What Are the Different Forms of Eczema?

Folliculitis is an infection of the hair follicles. What you might see on your skin, particularly on your face, scalp and on parts of your body that frequently get rubbed by clothing – such as your thighs and groin – is what looks like a tiny pimple, with a hair growing out of it. That’s a telltale sign of folliculitis, as each hair on your body grows out of a tiny ‘pouch’ called a follicle. When folliculitis occurs, that ‘pouch’ grows red and inflamed, looking very much like a pimple.

Folliculitis is most often caused by bacteria, but it can also occur as a result of a fungus or of an overgrowth of yeast. You may also experience areas of folliculitis if you have damaged hair follicles, such as by shaving a bit too rough or with an older blade, or by wearing too-tight clothes that rub and chafe your skin. And, folliculitis may also occur when follicles become blocked and irritated by sweat, oils or makeup (another reason to be sure you’re removing your makeup completely before bed, and not forgetting to do so. Sleeping in your makeup can cause skin and follicle damage, leading to breakouts and folliculitis.)

If you have a hot tub on your back terrace, or use one at a vacation spot this winter, be aware that using a hot tub, whirlpool or swimming pool that has not been properly and safely treated with chlorine can cause folliculitis flare-ups.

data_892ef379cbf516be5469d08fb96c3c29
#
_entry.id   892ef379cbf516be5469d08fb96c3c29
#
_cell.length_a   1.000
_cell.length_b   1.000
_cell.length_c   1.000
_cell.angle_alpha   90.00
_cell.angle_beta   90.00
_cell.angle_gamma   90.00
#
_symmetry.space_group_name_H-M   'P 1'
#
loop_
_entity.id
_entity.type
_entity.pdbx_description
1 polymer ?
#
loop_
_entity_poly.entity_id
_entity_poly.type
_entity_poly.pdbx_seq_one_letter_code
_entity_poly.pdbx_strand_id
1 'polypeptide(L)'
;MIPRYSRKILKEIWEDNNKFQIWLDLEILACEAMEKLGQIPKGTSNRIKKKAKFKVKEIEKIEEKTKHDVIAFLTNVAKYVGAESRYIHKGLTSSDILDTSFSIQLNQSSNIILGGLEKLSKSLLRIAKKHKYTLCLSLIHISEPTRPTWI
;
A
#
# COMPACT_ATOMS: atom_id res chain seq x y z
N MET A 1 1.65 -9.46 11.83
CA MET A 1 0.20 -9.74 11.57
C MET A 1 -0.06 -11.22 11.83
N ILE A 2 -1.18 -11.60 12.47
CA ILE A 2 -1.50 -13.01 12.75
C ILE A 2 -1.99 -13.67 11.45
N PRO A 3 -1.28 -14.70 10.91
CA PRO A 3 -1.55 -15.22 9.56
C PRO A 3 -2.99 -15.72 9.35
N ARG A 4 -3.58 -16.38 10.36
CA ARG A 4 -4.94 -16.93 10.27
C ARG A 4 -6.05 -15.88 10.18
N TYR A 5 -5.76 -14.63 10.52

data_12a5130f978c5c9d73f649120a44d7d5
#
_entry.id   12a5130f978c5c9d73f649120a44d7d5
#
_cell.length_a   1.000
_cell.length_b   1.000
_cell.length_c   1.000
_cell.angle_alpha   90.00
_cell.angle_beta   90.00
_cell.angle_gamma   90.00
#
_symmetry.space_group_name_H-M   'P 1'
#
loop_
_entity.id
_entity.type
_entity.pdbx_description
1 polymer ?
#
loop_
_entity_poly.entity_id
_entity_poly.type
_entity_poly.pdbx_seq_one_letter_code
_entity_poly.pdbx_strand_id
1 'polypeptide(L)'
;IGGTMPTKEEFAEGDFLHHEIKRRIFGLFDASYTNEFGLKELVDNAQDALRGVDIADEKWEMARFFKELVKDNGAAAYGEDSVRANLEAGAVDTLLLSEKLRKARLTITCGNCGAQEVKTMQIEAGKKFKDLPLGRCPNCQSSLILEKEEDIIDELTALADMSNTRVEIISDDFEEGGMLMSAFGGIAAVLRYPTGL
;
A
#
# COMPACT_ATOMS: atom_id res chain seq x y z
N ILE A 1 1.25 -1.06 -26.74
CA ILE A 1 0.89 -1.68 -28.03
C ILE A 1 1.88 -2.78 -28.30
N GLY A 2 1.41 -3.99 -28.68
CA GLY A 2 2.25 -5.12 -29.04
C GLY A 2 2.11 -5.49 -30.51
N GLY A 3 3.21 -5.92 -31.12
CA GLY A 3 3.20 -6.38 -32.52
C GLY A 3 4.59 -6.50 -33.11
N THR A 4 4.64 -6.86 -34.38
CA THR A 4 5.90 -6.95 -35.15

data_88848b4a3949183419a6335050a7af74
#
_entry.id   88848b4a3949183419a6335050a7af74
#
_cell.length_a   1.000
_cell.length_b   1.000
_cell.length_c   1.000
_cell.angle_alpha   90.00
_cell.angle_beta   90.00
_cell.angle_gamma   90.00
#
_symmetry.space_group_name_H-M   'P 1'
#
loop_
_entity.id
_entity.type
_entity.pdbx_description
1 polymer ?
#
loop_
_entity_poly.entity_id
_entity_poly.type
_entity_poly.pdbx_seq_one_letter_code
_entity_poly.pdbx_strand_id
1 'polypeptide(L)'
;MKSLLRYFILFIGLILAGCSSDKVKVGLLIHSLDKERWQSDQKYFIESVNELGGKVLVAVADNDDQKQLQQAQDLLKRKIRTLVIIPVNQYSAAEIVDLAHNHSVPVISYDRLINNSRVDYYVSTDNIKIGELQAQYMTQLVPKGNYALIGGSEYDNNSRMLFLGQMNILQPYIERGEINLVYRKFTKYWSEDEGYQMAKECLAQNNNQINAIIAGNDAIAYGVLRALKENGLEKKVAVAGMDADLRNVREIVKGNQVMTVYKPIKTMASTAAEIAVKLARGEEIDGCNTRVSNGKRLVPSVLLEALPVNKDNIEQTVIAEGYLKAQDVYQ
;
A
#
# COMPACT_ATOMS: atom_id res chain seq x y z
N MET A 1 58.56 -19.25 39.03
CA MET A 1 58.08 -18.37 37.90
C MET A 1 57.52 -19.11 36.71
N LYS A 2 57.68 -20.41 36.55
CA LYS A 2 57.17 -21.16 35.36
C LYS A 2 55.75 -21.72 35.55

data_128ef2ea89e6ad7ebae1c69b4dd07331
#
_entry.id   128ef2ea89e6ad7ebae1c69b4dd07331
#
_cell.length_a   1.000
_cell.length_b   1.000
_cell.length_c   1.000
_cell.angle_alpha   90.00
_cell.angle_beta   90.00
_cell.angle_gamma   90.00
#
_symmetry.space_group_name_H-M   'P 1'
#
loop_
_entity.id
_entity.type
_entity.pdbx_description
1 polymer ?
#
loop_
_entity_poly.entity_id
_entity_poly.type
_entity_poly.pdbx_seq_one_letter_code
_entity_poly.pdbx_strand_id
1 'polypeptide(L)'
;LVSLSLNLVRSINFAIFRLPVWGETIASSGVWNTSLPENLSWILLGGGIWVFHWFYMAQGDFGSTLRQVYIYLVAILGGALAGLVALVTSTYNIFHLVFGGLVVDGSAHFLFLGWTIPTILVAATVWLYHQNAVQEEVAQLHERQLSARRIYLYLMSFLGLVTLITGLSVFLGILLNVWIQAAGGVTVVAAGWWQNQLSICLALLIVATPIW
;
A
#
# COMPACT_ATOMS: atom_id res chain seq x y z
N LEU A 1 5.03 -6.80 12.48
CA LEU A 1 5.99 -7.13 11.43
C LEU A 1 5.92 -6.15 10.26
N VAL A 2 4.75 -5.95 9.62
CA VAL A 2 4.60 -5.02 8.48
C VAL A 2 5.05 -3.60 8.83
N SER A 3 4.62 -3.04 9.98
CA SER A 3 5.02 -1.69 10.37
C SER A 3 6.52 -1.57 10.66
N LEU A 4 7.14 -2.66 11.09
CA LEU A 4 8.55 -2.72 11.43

If your sense of personal style involves wearing tight skinny leg jeans or other tight clothing, the rubbing of those fabrics against your skin can lead to a folliculitis outbreak.

If you’re on antibiotics or steroid creams for a long time, those products may flare up your folliculitis, and if you’re among the many Americans who have diabetes, your body’s lessened ability to fight infection can encourage folliculitis to occur as well.

Your dermatologist can look at your affected skin areas to determine if you indeed have folliculitis, and may collect a sample of tissue or fluid in the pimples, to pinpoint your true skin condition, making sure you don’t have a simple heat rash or a treatment-requiring case of impetigo. Once your doctor learns what is causing your infection, a safe course of treatment will be determined, so that you can participate in returning your follicles to clear and clean performance, free of any irritation and appearance of those pimple-type breakouts.

Source:

http://www.webmd.com/skin-problems-and-treatments/tc/folliculitis-topic-overview?page=2

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